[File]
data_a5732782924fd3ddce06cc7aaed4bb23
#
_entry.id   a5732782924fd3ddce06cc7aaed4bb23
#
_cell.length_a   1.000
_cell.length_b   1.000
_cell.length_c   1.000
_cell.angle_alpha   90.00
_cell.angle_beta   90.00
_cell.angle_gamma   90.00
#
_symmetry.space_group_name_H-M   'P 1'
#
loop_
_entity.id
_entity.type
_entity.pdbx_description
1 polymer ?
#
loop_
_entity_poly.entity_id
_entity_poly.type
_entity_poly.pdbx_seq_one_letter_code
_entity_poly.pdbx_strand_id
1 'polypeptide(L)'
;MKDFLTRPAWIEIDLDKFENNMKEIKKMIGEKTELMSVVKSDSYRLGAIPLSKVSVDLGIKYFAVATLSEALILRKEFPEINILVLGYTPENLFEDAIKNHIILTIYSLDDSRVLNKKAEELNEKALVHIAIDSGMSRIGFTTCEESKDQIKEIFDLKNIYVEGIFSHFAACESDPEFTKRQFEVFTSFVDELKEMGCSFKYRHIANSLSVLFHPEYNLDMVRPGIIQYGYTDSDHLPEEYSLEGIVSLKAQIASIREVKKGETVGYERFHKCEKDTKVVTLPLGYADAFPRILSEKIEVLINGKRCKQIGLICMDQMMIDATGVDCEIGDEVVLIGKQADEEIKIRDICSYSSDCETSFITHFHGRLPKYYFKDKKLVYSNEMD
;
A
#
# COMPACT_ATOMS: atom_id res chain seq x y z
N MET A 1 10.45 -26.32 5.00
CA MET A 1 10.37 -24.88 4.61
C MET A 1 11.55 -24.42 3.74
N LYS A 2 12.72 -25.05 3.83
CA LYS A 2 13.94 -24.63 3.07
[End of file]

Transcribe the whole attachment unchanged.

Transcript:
data_a5732782924fd3ddce06cc7aaed4bb23
#
_entry.id   a5732782924fd3ddce06cc7aaed4bb23
#
_cell.length_a   1.000
_cell.length_b   1.000
_cell.length_c   1.000
_cell.angle_alpha   90.00
_cell.angle_beta   90.00
_cell.angle_gamma   90.00
#
_symmetry.space_group_name_H-M   'P 1'
#
loop_
_entity.id
_entity.type
_entity.pdbx_description
1 polymer ?
#
loop_
_entity_poly.entity_id
_entity_poly.type
_entity_poly.pdbx_seq_one_letter_code
_entity_poly.pdbx_strand_id
1 'polypeptide(L)'
;MKDFLTRPAWIEIDLDKFENNMKEIKKMIGEKTELMSVVKSDSYRLGAIPLSKVSVDLGIKYFAVATLSEALILRKEFPEINILVLGYTPENLFEDAIKNHIILTIYSLDDSRVLNKKAEELNEKALVHIAIDSGMSRIGFTTCEESKDQIKEIFDLKNIYVEGIFSHFAACESDPEFTKRQFEVFTSFVDELKEMGCSFKYRHIANSLSVLFHPEYNLDMVRPGIIQYGYTDSDHLPEEYSLEGIVSLKAQIASIREVKKGETVGYERFHKCEKDTKVVTLPLGYADAFPRILSEKIEVLINGKRCKQIGLICMDQMMIDATGVDCEIGDEVVLIGKQADEEIKIRDICSYSSDCETSFITHFHGRLPKYYFKDKKLVYSNEMD
;
A
#
# COMPACT_ATOMS: atom_id res chain seq x y z
N MET A 1 10.45 -26.32 5.00
CA MET A 1 10.37 -24.88 4.61
C MET A 1 11.55 -24.42 3.74
N LYS A 2 12.72 -25.05 3.83
CA LYS A 2 13.94 -24.63 3.07